Like many (if not everyone) recovering from narcissistic abuse, I deal with my share of flying monkeys: enablers manipulated into serving the narcissist as their minions who seek to restore the status quo. And I find few things more validating than reading, hearing or seeing the recordings from other survivors of exchanges with the narcissistic abusers and flying monkeys that they’re dealing with. So this Flying Monkey Autopsy segment is for sharing and deconstructing my own contributions with a dash of reflective analysis for good measure.

The first flying monkey cooling on the slab is from my final email exchange with Sister.

Re: So Much For An Easy Morning

Sister
So Much For An Easy Morning

This is the email subject under which Sister begins her message to me.

Translation: You’ve inconvenienced me.

Sister
Hey bro, So I was wondering why I hadn’t seen any of your posts lately; guess you decided to unfriend me. You’re such an idiot sometimes.

I had removed Sister and several dozen others from my list of so-called Facebook friends that I felt I didn’t have meaningful relationships with or were professional contacts that I felt didn’t belong connected to a personal account of mine.

Translation: I don’t give you permission to leave me.

Never mind what precipitated my decision to unfriend her. She’s telling me from the get go that my reasons aren’t important to her. Only the results.

Continue reading Flying Monkey Autopsy

Cursed by The Queen of Lies in The Kingdom of Shame

Mother’s eyes grow round with horror as she looks upon me transformed into a monster. I must be terrifying but I feel nothing. Nothing but an endless serenity disconnected from the chaos playing out before me on the big screen in a darkened theater. The movie being shown feels unreal, strange like a dream. Only, it’s not really a movie.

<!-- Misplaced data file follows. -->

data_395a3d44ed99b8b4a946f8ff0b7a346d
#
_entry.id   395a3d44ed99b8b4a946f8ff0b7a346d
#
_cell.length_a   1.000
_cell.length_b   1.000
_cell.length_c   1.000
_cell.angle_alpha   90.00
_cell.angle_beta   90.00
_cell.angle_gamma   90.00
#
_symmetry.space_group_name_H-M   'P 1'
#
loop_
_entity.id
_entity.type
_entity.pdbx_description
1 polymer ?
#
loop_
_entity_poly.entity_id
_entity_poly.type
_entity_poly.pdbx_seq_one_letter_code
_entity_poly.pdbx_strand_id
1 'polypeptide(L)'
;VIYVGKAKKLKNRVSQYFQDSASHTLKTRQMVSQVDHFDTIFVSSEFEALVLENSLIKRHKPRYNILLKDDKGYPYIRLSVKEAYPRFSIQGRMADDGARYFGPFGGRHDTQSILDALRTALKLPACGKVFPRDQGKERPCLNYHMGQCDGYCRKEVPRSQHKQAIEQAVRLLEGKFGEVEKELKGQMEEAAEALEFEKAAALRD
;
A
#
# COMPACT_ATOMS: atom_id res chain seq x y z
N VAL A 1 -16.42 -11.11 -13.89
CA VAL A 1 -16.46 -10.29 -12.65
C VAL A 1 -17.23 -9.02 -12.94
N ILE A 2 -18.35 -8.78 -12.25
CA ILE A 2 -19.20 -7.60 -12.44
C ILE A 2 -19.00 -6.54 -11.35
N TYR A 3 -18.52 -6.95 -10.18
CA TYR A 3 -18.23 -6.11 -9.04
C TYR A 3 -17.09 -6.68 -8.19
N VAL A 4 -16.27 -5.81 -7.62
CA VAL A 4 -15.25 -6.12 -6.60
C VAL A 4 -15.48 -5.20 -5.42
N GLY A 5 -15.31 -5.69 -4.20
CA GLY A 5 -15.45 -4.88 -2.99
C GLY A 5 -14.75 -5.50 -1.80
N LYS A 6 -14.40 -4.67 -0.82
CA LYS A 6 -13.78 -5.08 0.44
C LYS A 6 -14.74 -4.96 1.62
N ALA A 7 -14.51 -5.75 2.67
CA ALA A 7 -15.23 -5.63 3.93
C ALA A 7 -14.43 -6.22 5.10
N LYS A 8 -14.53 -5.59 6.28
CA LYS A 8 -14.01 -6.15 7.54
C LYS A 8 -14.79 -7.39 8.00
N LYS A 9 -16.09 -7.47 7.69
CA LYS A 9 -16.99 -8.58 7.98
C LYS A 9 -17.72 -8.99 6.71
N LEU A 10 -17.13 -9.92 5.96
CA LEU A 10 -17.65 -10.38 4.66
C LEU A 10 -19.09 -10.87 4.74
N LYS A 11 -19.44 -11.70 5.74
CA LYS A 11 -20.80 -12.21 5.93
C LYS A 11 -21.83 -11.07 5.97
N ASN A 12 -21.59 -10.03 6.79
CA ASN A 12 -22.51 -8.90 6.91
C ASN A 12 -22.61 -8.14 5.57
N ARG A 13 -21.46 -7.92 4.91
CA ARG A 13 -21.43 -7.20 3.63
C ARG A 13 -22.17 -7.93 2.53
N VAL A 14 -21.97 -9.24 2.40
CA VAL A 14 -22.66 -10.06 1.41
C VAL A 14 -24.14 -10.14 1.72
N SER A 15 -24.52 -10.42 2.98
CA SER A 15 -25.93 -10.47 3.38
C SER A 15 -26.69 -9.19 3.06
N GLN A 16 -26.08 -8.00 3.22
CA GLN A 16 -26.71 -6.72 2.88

Continue reading Cursed by The Queen of Lies in The Kingdom of Shame

The No Contact Chain Reaction Fallout

Sobbing uncontrollably like a weepy, open wound that just won’t heal, I’m sitting, wilted in defeat, across from a counselor at Tacoma Community College who is patiently, very patiently, listening to me blubber out word sounds. He’s a professor and, as it happens, a psychologist. After a few minutes, he leans forward and says to me, “I think you should cut contact with your brother until you feel that you’re ready to contact him again.”

Continue reading The No Contact Chain Reaction Fallout

Uncovering Narcissism, A Retrospective Foreword

I haven’t written a blog since using my last one to expose Roger the raging alcoholic deadbeat who blew through at least a $5K retainer (his attorney was smart to take a credit card) trying in vain to silence me over a $1.5K bill, ending when I agreed to take down my exposé if he took down his wild, booze-fueled screeds about me being a devil worshiping junkie hellbent on cyber-stalking and cyber-bullying him. I recall Roger’s next scam entailed something about math tutoring kids in Hollywood and he didn’t want an especially unflattering review, replete with recordings of him drunkenly screaming, sobbing into the phone at me in the middle of the night, floating around for anyone to happen upon.

That was ten years ago.

Continue reading Uncovering Narcissism, A Retrospective Foreword